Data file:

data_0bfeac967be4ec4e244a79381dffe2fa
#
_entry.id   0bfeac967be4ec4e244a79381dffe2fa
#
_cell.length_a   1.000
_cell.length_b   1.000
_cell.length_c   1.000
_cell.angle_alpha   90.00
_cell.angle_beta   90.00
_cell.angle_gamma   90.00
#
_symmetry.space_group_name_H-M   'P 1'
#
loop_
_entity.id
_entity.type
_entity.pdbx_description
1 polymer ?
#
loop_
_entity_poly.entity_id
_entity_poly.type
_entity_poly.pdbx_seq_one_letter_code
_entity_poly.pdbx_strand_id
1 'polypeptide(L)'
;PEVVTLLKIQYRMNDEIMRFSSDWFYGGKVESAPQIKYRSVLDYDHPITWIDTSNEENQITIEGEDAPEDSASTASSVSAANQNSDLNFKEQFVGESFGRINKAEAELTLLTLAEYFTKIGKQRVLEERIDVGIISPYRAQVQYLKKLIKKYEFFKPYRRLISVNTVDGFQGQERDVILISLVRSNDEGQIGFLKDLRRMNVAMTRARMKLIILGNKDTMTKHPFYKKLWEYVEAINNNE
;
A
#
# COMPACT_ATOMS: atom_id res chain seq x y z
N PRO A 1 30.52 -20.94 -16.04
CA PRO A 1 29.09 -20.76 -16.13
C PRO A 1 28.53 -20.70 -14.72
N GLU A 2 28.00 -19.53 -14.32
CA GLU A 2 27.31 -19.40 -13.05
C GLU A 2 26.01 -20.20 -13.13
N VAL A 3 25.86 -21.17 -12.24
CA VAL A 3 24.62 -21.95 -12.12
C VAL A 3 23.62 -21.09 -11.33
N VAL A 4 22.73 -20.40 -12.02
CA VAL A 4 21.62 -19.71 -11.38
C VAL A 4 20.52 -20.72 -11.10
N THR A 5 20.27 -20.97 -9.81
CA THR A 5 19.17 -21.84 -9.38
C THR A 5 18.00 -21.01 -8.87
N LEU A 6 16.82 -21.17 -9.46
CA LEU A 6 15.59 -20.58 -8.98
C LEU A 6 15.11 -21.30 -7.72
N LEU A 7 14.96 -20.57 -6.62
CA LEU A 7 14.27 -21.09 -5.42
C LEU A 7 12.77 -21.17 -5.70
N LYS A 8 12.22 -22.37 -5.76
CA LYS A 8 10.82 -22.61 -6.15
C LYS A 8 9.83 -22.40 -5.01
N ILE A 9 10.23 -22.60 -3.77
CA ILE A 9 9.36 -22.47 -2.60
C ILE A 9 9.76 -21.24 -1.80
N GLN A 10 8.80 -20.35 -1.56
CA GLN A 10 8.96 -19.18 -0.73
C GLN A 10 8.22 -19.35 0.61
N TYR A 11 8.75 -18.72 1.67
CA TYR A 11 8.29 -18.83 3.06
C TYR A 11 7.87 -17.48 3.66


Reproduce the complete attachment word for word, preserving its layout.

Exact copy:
data_0bfeac967be4ec4e244a79381dffe2fa
#
_entry.id   0bfeac967be4ec4e244a79381dffe2fa
#
_cell.length_a   1.000
_cell.length_b   1.000
_cell.length_c   1.000
_cell.angle_alpha   90.00
_cell.angle_beta   90.00
_cell.angle_gamma   90.00
#
_symmetry.space_group_name_H-M   'P 1'
#
loop_
_entity.id
_entity.type
_entity.pdbx_description
1 polymer ?
#
loop_
_entity_poly.entity_id
_entity_poly.type
_entity_poly.pdbx_seq_one_letter_code
_entity_poly.pdbx_strand_id
1 'polypeptide(L)'
;PEVVTLLKIQYRMNDEIMRFSSDWFYGGKVESAPQIKYRSVLDYDHPITWIDTSNEENQITIEGEDAPEDSASTASSVSAANQNSDLNFKEQFVGESFGRINKAEAELTLLTLAEYFTKIGKQRVLEERIDVGIISPYRAQVQYLKKLIKKYEFFKPYRRLISVNTVDGFQGQERDVILISLVRSNDEGQIGFLKDLRRMNVAMTRARMKLIILGNKDTMTKHPFYKKLWEYVEAINNNE
;
A
#
# COMPACT_ATOMS: atom_id res chain seq x y z
N PRO A 1 30.52 -20.94 -16.04
CA PRO A 1 29.09 -20.76 -16.13
C PRO A 1 28.53 -20.70 -14.72
N GLU A 2 28.00 -19.53 -14.32
CA GLU A 2 27.31 -19.40 -13.05
C GLU A 2 26.01 -20.20 -13.13
N VAL A 3 25.86 -21.17 -12.24
CA VAL A 3 24.62 -21.95 -12.12
C VAL A 3 23.62 -21.09 -11.33
N VAL A 4 22.73 -20.40 -12.02
CA VAL A 4 21.62 -19.71 -11.38
C VAL A 4 20.52 -20.72 -11.10
N THR A 5 20.27 -20.97 -9.81
CA THR A 5 19.17 -21.84 -9.38
C THR A 5 18.00 -21.01 -8.87
N LEU A 6 16.82 -21.17 -9.46
CA LEU A 6 15.59 -20.58 -8.98
C LEU A 6 15.11 -21.30 -7.72
N LEU A 7 14.96 -20.57 -6.62
CA LEU A 7 14.27 -21.09 -5.42
C LEU A 7 12.77 -21.17 -5.70
N LYS A 8 12.22 -22.37 -5.76
CA LYS A 8 10.82 -22.61 -6.15
C LYS A 8 9.83 -22.40 -5.01
N ILE A 9 10.23 -22.60 -3.77
CA ILE A 9 9.36 -22.47 -2.60
C ILE A 9 9.76 -21.24 -1.80
N GLN A 10 8.80 -20.35 -1.56
CA GLN A 10 8.96 -19.18 -0.73
C GLN A 10 8.22 -19.35 0.61
N TYR A 11 8.75 -18.72 1.67
CA TYR A 11 8.29 -18.83 3.06
C TYR A 11 7.87 -17.48 3.66